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Practitioners mostly use the Cognitive Process Profile (CPP) for selection, placement, job and organisational structuring, succession planning, career pathing, as well as people management and development. However, did you know that the information contained in a CPP report can also be used for coaching purposes?
Although many CPP practitioners are comfortable providing CPP feedback to delegates, not all are experienced in coaching.
The CPP identifies the most suitable current and potential work environments of an individual. However, the question most often asked by managers and candidates is how they could develop and realise their full cognitive potential. Although there are some developmental guidelines in the CPP report, it is important to know how to use this information effectively.
Elizabeth is a team leader at a financial institution. She has been identified as a possible candidate for the general manager position based on her performance. As part of the leadership development program, she completed the CPP. Her results indicated that she is currently comfortable in the Diagnostic Accumulation work environment with potential to function in the Parallel Processing environment. Her predominant cognitive styles are Logical and Reflective. The major stumbling blocks in realising her potential include being over-analytical, repeatedly checking detailed elements and working relatively slowly to achieve accuracy. In addition, she is not particularly self-aware and also lacks trust in her own intuitive insights. She thus obtained a relatively low score on the Judgement dimension of the CPP. This may cause her considerable anxiety and/or discomfort in unstructured and vague environments.
Elizabeth seems to be an ideal candidate for personal coaching. Coaching initiatives need to be informed by the person’s CPP profile as well as their current work-related challenges. Coaching highlights the current strengths and weaknesses of a person’s problem solving approach. The objective is to make the person more aware of their thinking processes and problem solving styles.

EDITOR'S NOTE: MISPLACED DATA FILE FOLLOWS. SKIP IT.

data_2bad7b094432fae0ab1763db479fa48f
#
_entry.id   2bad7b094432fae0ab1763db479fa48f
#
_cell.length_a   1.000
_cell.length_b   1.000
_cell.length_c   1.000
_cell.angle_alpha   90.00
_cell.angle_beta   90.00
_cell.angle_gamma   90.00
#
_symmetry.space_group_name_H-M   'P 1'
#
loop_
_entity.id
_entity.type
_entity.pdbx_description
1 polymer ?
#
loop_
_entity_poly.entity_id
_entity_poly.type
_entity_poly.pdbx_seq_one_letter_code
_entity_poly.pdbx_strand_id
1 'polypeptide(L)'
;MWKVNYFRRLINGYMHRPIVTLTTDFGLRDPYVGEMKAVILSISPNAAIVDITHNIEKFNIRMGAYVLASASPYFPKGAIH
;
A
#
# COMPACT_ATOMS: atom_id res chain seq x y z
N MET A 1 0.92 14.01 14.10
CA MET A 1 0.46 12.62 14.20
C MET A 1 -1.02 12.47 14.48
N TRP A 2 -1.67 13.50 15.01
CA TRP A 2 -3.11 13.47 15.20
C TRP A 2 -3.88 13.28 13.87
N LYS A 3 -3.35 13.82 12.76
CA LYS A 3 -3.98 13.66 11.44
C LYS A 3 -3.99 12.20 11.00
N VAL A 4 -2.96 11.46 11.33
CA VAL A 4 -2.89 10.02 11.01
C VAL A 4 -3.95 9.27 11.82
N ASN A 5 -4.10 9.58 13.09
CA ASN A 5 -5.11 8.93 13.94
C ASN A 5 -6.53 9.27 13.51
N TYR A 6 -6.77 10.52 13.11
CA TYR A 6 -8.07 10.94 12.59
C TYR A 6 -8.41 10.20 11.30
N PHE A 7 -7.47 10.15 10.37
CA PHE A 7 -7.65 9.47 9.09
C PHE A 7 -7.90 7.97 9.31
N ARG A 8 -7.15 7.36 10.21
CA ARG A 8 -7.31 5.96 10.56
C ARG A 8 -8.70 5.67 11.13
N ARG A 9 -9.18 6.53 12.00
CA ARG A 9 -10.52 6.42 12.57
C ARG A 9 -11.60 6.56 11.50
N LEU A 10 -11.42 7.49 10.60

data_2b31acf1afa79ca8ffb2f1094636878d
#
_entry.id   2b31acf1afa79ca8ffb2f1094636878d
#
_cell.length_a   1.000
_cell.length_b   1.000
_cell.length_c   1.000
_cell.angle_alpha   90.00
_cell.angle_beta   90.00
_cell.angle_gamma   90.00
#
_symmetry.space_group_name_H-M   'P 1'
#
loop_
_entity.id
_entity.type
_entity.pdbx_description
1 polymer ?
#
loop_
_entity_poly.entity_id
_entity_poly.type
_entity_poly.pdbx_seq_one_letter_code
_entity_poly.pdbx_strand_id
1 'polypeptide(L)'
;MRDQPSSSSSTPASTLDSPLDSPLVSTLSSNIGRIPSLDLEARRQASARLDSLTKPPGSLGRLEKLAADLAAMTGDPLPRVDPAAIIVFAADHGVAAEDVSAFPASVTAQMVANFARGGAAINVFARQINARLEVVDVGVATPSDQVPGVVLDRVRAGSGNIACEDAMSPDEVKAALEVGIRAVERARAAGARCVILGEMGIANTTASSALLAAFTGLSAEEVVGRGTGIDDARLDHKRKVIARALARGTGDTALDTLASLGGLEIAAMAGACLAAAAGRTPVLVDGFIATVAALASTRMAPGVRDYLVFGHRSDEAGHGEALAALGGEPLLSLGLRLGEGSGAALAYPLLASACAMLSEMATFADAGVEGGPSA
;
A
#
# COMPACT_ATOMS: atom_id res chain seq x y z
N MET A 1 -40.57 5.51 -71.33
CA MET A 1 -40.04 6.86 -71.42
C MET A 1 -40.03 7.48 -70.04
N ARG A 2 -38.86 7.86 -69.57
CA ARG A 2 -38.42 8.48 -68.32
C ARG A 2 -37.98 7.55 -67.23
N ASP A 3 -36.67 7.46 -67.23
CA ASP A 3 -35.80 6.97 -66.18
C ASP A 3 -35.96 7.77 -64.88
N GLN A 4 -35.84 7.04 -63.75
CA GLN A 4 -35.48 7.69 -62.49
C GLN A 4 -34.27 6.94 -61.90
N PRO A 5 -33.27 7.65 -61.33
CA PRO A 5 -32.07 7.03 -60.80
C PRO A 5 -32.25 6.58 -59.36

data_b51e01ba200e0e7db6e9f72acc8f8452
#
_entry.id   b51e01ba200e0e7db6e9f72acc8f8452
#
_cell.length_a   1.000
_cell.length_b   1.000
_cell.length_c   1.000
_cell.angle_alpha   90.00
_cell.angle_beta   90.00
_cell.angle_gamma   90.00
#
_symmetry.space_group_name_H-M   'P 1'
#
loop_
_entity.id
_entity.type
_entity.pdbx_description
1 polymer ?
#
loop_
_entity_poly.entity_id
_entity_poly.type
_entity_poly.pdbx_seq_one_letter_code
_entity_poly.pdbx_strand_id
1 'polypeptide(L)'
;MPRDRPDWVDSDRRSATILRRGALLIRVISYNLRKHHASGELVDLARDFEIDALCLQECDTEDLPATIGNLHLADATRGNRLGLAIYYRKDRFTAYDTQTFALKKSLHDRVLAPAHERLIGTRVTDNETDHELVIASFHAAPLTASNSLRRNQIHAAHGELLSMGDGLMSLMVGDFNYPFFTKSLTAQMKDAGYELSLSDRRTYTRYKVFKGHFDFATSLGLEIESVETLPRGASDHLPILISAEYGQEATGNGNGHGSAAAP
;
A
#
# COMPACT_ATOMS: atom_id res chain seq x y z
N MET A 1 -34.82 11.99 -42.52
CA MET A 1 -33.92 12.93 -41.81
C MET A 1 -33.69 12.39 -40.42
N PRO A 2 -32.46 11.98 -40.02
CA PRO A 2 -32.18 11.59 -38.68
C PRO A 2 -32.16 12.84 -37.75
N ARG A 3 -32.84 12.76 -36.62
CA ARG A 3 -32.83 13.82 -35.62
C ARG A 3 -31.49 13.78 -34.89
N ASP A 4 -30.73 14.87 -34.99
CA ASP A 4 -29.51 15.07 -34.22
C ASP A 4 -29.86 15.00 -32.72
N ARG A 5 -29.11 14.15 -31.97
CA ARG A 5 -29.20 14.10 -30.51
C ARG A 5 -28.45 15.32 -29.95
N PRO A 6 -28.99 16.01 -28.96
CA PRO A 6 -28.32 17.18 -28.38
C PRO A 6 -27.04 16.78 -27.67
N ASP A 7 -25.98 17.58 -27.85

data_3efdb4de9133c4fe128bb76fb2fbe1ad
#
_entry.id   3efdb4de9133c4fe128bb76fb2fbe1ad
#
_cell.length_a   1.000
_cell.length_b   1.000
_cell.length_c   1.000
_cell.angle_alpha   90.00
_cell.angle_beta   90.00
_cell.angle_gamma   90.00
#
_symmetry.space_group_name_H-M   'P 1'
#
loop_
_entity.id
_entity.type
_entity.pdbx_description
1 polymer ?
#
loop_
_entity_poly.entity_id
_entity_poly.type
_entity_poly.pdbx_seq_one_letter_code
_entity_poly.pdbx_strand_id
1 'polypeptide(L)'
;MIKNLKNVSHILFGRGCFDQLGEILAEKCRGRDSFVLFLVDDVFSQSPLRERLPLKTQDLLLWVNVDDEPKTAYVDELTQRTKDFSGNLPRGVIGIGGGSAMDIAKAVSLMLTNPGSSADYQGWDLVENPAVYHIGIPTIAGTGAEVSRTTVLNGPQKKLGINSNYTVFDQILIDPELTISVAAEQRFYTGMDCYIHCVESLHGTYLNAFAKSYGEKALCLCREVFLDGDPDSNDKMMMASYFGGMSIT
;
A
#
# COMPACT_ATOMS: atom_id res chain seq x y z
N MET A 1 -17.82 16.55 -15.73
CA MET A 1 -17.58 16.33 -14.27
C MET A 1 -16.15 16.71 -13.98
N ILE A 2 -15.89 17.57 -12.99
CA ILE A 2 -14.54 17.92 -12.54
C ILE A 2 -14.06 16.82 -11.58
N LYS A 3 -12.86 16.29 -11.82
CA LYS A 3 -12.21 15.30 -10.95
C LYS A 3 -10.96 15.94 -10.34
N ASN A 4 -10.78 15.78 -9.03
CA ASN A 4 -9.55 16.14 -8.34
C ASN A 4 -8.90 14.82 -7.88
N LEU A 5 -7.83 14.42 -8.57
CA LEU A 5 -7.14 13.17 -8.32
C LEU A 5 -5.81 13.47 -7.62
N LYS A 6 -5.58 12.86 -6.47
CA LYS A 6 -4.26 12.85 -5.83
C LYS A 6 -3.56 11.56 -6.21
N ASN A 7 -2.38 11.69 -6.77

Ineffective thinking strategies are addressed by guiding the candidate towards the application of appropriate metacognitive criteria. These criteria are then practiced until they are internalised and therefore automatically applied.
Metacognitive criteria refer to a small number of critical questions that problem solvers needs to ask of themselves, such as “is this relevant?”, “does this make sense?”, “is this necessarily so?” etcetera. Given Elizabeth’s profile, she probably has an emotional need to be correct and may thus over-emphasise the metacognitive criteria of “accuracy” and “precision” at the cost of questions related to “what is my gut feeling about this?”; “what is the core meaning?”, “what is most appropriate?” and so forth.
Focusing on the cognitive styles, using both facilitative and anchoring styles, can also be useful in a coaching session to develop the way in which the person is thinking. Although an analytical style is effective (and expected) when executing certain tasks, over-analysis can be ineffective where a more abstract, generalised or broader view is required. Elizabeth can be guided towards the application of both an Analytical and a more Holistic or Integrated problem solving approach. She needs practice in considering the big picture and capitalising on her intuition in order to come to more integrated and contextualised solution, rather than getting lost in the detail.
Emotional factors, language patterns, and reframing techniques can also be capitalised on as part of coaching aimed at cognitive development.
Cognadev provides a 1½ day training course specifically aimed at CPP accredited practitioners. The aim of the course includes enhancing the coaching skills of CPP practitioners to enable effective guidance of others in realising their cognitive potential. The course outline is as follows:
The Thinking Skills Coaching Course delegates earn 12 CEUs towards their CPD portfolio. Please contact us to book your place.